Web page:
This is Georgia’s time of choosing. Georgians must pick between two paths forward. One will bring them under the Russian sphere of influence. The other leads west, to a free and open space in which they make their own independent choices.
America has an interest in the choice Georgians make. We should be honest about why we think the Western choice is in Georgia’s best interest, and we must be consistent and clear about what we can and cannot do to support Georgians securing their own future.
The recent controversy and nationwide protests arising from Georgia’s draft law on “agents of foreign influence” highlight what is at stake. Many Georgians saw the proposal as an attempt by the current government—led by ruling party Georgian Dream, the ruling political party—to seize excessive power in order to shape civil and political discourse in Georgia.
To understand the concerns about this proposal, one must recognize the nature of Georgian political parties, which differ substantially from those in most of the West. Rather than reflecting institutions and political ideologies, Georgian parties often represent the interests of particular constituencies or individuals.
Today, Bidzina Ivanishvili, a billionaire businessman who served as Georgia’s prime minister from October 2012 to November 2013, exercises significant influence over the ruling party. Thus, Georgian Dream is more a personal party than a conventionally ideological one.
Since 2020, Georgian Dream has moved away from most of its pro-Western coalition partners. Ivanishvili’s priorities are to protect his power, his family, and his fortune. However, the logic of his party’s position could also be a response to the fact that unlike Moldova and Ukraine, Georgia was offered neither EU candidate status nor a NATO Membership Action Plan.
Meanwhile, even in wartime, Georgia benefits from economic relations with Russia. Moreover, two sections of the country—Abkhazia and South Ossetia—remain under Russian occupation.
Given these realities, a political tilt toward Russia might be seen as plausibly decreasing the likelihood of Georgia being embroiled in future conflicts.
Finally, the expansion of a Russian model of governance would be one way for the ruling party to consolidate its control over fractious Georgian politics.
The alternative political vision is reflected in the recent mass protests against the “agents of foreign influence” proposal and aspires to closer political, diplomatic, and economic alignment with Europe and the U.S. Unfortunately, its proponents are fragmented among many political parties that have little in common beyond their opposition to the ruling Georgian Dream.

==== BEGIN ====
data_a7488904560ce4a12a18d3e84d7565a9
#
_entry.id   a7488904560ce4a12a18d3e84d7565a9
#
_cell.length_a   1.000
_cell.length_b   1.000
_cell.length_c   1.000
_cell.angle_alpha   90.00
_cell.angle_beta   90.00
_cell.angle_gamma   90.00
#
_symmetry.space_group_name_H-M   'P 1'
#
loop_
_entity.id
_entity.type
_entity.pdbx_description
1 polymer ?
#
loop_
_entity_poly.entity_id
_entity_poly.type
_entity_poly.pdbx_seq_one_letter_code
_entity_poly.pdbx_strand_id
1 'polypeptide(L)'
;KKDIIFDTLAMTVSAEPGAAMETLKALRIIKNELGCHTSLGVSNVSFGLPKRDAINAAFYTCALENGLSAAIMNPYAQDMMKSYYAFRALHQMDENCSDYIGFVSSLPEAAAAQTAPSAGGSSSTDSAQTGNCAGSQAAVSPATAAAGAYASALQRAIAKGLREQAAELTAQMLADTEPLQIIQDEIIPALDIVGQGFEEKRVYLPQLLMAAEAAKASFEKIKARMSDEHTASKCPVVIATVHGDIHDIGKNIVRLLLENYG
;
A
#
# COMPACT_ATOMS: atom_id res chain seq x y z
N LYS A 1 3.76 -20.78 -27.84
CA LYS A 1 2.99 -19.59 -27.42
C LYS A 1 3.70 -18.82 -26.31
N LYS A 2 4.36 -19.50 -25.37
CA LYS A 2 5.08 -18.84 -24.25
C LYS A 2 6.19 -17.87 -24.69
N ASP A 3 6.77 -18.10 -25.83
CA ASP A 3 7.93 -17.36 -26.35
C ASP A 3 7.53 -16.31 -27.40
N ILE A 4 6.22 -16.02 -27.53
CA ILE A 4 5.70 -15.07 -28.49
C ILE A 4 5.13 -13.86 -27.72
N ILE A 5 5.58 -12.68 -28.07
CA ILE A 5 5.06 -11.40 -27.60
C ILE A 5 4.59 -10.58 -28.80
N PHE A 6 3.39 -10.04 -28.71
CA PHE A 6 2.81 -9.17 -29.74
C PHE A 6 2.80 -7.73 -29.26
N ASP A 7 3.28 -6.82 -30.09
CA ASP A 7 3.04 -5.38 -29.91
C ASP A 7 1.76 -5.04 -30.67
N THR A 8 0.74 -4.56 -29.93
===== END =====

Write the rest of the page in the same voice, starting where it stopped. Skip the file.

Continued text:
Meanwhile, both Europe and the U.S. have been hesitant to get involved, given some undeniable Georgian realities. For instance, while Georgia outperforms several Western nations on ratings of corruption and economic freedom, it has regressed in these areas over the last three years. Recently, Georgia’s economy has been buoyed by an influx of Russian immigrants fleeing conscription. The growing Russian influence has made the West more hesitant to strengthen relations.
In general, a closer affiliation with the West offers Georgians a less predictable future than the pathway to Russia, because neither the U.S. nor Europe is interested in establishing hard spheres of influence and control. The latter are definitely on offer from Moscow, given Putin’s revanchist strategy to reassert Russian dominance in the former Soviet sphere.
Western nations, however, would prefer to expand free and open spaces across the region. Their desire is to expand commerce, respect freedom and territorial integrity, uphold transparent, mutually beneficial business partnerships and investments, and leave countries free to chart their own courses. The U.S. and Europe want stable partners, less dependency on foreign aid, and net contributors to security and growth.
Why Should the U.S. Care?
America has global interests and responsibilities. In regions vital to those interests (Europe, the Greater Middle East, and the Indo-Pacific), Washington must support peace and prosperity. It must also preserve freedom of movement along the common air, sea, and land routes that link these regions together. Here, Eurasia plays an important role.